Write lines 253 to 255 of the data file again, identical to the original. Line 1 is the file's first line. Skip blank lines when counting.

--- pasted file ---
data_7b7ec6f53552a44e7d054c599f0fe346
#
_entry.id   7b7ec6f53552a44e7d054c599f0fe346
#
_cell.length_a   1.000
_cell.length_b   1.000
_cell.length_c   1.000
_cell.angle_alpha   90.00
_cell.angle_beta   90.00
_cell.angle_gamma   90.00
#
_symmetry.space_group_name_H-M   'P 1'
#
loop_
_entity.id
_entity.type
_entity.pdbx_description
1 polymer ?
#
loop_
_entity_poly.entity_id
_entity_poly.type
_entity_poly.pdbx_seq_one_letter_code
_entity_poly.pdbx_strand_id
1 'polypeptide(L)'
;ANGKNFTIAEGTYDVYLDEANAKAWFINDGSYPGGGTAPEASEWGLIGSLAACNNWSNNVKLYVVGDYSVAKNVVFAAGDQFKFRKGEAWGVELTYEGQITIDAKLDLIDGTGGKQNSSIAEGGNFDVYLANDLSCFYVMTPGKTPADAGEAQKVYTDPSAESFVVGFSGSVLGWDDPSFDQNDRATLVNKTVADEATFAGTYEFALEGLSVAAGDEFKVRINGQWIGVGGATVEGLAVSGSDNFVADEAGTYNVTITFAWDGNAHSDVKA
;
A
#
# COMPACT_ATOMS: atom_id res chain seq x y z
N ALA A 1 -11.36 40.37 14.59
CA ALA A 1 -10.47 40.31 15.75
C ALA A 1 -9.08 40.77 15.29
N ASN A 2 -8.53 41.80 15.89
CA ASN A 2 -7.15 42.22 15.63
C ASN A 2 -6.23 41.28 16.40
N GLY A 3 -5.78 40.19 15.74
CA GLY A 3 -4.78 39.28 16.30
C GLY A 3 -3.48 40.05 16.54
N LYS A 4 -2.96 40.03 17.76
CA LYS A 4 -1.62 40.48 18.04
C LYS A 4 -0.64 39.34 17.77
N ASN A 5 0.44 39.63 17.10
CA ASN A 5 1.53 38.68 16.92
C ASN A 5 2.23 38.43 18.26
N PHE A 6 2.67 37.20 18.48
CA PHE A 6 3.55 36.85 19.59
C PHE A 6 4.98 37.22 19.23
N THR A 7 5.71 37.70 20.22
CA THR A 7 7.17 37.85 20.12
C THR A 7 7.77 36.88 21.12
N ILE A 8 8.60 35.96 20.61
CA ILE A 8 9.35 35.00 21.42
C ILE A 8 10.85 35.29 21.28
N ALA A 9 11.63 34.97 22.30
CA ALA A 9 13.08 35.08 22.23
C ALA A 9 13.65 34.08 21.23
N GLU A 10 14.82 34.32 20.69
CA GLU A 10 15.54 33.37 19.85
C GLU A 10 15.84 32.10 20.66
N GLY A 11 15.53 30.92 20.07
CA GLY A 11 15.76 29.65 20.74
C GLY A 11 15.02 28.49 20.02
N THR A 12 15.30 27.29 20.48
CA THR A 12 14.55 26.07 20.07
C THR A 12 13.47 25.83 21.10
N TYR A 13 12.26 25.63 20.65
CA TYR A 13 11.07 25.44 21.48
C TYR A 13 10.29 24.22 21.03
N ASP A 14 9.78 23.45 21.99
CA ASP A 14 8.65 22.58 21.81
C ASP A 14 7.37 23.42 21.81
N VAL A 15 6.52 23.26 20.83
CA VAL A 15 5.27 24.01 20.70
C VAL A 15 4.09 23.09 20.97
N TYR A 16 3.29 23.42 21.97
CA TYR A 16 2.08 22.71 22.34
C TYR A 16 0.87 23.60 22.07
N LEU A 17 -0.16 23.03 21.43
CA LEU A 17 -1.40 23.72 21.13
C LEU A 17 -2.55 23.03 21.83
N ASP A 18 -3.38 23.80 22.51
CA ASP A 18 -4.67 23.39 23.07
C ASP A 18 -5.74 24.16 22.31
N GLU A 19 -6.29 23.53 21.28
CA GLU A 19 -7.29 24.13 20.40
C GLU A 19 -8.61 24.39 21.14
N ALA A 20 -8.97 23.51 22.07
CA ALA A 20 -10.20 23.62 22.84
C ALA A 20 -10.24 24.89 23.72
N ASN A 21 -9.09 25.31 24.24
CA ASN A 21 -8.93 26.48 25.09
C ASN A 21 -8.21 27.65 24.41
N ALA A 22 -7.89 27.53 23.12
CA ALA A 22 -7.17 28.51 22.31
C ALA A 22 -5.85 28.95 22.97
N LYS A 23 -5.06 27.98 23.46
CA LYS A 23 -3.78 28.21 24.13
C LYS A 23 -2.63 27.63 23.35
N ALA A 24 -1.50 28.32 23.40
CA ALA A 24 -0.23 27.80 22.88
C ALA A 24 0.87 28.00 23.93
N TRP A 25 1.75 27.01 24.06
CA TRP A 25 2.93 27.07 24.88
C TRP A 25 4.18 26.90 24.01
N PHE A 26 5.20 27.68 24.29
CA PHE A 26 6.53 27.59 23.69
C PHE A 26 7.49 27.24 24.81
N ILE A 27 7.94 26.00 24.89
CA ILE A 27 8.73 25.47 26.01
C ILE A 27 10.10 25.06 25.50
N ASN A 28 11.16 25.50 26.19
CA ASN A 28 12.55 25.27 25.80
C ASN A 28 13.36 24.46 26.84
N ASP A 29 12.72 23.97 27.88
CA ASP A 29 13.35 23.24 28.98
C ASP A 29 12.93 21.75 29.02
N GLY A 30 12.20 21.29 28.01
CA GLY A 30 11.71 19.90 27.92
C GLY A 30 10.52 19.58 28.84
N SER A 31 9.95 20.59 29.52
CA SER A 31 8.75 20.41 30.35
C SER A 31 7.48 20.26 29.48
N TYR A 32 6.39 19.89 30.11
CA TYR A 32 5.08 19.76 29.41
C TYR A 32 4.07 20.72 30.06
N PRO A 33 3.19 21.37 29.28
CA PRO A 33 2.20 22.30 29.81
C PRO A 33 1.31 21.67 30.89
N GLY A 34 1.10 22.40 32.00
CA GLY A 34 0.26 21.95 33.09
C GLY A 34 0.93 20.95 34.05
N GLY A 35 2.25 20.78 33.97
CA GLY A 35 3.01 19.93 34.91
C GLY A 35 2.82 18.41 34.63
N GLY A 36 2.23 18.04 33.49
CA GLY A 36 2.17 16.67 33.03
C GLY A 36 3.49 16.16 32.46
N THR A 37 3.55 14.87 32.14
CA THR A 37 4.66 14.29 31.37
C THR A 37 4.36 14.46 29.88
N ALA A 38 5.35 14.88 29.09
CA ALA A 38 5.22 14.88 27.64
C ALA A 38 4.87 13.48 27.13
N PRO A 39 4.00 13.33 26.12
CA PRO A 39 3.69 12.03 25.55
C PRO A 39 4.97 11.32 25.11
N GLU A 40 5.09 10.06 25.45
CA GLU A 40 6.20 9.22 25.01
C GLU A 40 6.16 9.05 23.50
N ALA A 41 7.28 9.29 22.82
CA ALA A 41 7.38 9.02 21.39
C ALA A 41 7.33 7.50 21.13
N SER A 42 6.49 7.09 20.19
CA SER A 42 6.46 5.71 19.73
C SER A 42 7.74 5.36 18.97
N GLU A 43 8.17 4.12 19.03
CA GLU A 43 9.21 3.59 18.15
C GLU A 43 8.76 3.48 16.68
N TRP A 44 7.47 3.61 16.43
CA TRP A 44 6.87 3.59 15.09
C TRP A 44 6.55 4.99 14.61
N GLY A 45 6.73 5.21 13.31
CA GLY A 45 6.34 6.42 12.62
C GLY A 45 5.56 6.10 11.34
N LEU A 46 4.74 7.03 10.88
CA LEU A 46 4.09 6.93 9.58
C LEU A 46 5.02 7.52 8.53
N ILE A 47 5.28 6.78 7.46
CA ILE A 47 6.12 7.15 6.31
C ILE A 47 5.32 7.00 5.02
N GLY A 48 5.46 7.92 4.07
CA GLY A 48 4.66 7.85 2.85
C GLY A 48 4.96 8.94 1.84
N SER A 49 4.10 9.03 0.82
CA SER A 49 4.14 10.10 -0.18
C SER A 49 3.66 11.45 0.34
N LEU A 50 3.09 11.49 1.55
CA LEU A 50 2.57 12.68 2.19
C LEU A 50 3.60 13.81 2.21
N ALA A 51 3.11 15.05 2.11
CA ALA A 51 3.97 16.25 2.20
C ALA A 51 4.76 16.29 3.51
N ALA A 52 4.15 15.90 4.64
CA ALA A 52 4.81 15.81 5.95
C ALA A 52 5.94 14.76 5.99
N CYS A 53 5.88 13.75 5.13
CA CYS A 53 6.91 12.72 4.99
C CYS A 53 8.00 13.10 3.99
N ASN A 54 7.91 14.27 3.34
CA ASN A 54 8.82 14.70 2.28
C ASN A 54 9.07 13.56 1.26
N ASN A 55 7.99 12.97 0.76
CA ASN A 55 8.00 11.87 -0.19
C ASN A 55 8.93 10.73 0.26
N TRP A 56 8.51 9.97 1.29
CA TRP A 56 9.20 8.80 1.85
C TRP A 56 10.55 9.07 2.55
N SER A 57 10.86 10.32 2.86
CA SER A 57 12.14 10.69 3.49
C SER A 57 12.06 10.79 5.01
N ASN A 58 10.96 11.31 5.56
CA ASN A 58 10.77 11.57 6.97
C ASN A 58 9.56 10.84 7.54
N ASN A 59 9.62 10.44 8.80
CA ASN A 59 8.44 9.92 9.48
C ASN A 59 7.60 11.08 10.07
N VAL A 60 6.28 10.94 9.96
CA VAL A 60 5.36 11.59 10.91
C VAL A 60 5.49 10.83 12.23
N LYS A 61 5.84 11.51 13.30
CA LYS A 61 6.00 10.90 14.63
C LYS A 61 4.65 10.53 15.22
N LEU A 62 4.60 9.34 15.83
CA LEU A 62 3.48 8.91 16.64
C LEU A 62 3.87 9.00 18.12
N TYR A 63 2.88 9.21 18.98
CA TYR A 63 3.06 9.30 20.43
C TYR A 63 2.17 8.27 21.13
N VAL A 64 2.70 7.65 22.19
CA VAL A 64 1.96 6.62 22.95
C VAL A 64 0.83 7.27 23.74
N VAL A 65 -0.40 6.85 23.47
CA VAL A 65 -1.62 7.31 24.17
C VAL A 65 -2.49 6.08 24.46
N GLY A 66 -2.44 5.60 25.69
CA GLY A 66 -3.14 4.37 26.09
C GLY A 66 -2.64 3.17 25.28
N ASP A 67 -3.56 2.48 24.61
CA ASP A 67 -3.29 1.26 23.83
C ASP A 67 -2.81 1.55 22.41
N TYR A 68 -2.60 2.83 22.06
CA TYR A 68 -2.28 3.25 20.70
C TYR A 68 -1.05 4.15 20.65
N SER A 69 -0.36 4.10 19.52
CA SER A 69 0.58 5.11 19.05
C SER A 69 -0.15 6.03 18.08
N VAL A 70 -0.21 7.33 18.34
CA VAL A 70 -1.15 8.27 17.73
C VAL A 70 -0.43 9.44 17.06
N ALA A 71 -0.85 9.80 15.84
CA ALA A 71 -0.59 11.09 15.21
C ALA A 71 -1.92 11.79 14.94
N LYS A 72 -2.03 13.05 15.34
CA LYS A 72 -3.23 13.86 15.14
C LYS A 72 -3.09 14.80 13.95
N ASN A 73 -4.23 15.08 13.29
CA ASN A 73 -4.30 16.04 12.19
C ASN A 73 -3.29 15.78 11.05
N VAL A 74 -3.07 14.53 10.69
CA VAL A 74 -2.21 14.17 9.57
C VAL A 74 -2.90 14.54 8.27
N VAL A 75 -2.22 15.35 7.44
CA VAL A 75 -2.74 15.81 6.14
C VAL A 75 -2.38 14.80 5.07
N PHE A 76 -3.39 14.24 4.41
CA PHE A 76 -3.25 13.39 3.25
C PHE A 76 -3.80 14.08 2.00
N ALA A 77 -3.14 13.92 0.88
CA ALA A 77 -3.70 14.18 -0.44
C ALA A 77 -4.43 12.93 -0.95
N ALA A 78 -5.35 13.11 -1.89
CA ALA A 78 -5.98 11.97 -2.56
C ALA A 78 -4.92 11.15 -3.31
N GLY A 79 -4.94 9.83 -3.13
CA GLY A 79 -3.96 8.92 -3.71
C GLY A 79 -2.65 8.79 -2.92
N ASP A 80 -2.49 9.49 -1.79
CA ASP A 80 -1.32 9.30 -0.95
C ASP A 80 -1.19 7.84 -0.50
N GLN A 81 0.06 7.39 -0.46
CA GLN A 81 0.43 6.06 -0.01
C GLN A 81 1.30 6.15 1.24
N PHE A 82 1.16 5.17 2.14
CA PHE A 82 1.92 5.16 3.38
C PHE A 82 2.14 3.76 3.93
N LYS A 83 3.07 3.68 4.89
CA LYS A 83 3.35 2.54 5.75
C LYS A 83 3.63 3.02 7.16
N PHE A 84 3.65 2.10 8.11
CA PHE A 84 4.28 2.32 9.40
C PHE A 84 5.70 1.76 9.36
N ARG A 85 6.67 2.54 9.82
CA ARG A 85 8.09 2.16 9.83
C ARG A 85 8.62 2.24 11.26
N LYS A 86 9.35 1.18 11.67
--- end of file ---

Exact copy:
N VAL A 75 -2.22 15.35 7.44
CA VAL A 75 -2.74 15.81 6.14
C VAL A 75 -2.38 14.80 5.07